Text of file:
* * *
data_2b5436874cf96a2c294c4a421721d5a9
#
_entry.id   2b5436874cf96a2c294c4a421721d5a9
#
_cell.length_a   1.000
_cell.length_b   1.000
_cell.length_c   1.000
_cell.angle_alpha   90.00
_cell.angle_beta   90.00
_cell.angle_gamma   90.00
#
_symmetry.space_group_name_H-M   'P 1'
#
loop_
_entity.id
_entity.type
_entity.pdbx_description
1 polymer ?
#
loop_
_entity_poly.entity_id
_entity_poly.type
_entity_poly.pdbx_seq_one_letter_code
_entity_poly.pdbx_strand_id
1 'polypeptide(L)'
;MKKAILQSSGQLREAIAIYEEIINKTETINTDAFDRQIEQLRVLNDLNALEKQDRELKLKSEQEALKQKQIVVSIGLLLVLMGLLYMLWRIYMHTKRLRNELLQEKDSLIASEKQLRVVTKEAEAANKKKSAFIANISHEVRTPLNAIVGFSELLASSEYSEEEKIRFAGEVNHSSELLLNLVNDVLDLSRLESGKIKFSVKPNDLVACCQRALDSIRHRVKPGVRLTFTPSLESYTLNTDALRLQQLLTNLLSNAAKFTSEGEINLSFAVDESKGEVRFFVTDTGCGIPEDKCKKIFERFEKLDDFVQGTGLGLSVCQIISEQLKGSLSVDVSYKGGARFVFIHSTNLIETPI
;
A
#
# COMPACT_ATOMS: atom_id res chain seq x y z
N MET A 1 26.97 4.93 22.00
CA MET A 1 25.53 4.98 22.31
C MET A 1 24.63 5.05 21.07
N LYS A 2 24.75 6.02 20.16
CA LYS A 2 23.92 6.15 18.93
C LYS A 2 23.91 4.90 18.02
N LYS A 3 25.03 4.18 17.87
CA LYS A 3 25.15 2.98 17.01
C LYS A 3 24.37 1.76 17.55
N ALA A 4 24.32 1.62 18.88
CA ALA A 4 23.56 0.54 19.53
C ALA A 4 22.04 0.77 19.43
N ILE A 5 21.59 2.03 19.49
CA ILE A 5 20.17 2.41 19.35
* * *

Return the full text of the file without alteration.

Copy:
data_2b5436874cf96a2c294c4a421721d5a9
#
_entry.id   2b5436874cf96a2c294c4a421721d5a9
#
_cell.length_a   1.000
_cell.length_b   1.000
_cell.length_c   1.000
_cell.angle_alpha   90.00
_cell.angle_beta   90.00
_cell.angle_gamma   90.00
#
_symmetry.space_group_name_H-M   'P 1'
#
loop_
_entity.id
_entity.type
_entity.pdbx_description
1 polymer ?
#
loop_
_entity_poly.entity_id
_entity_poly.type
_entity_poly.pdbx_seq_one_letter_code
_entity_poly.pdbx_strand_id
1 'polypeptide(L)'
;MKKAILQSSGQLREAIAIYEEIINKTETINTDAFDRQIEQLRVLNDLNALEKQDRELKLKSEQEALKQKQIVVSIGLLLVLMGLLYMLWRIYMHTKRLRNELLQEKDSLIASEKQLRVVTKEAEAANKKKSAFIANISHEVRTPLNAIVGFSELLASSEYSEEEKIRFAGEVNHSSELLLNLVNDVLDLSRLESGKIKFSVKPNDLVACCQRALDSIRHRVKPGVRLTFTPSLESYTLNTDALRLQQLLTNLLSNAAKFTSEGEINLSFAVDESKGEVRFFVTDTGCGIPEDKCKKIFERFEKLDDFVQGTGLGLSVCQIISEQLKGSLSVDVSYKGGARFVFIHSTNLIETPI
;
A
#
# COMPACT_ATOMS: atom_id res chain seq x y z
N MET A 1 26.97 4.93 22.00
CA MET A 1 25.53 4.98 22.31
C MET A 1 24.63 5.05 21.07
N LYS A 2 24.75 6.02 20.16
CA LYS A 2 23.92 6.15 18.93
C LYS A 2 23.91 4.90 18.02
N LYS A 3 25.03 4.18 17.87
CA LYS A 3 25.15 2.98 17.01
C LYS A 3 24.37 1.76 17.55
N ALA A 4 24.32 1.62 18.88
CA ALA A 4 23.56 0.54 19.53
C ALA A 4 22.04 0.77 19.43
N ILE A 5 21.59 2.03 19.49
CA ILE A 5 20.17 2.41 19.35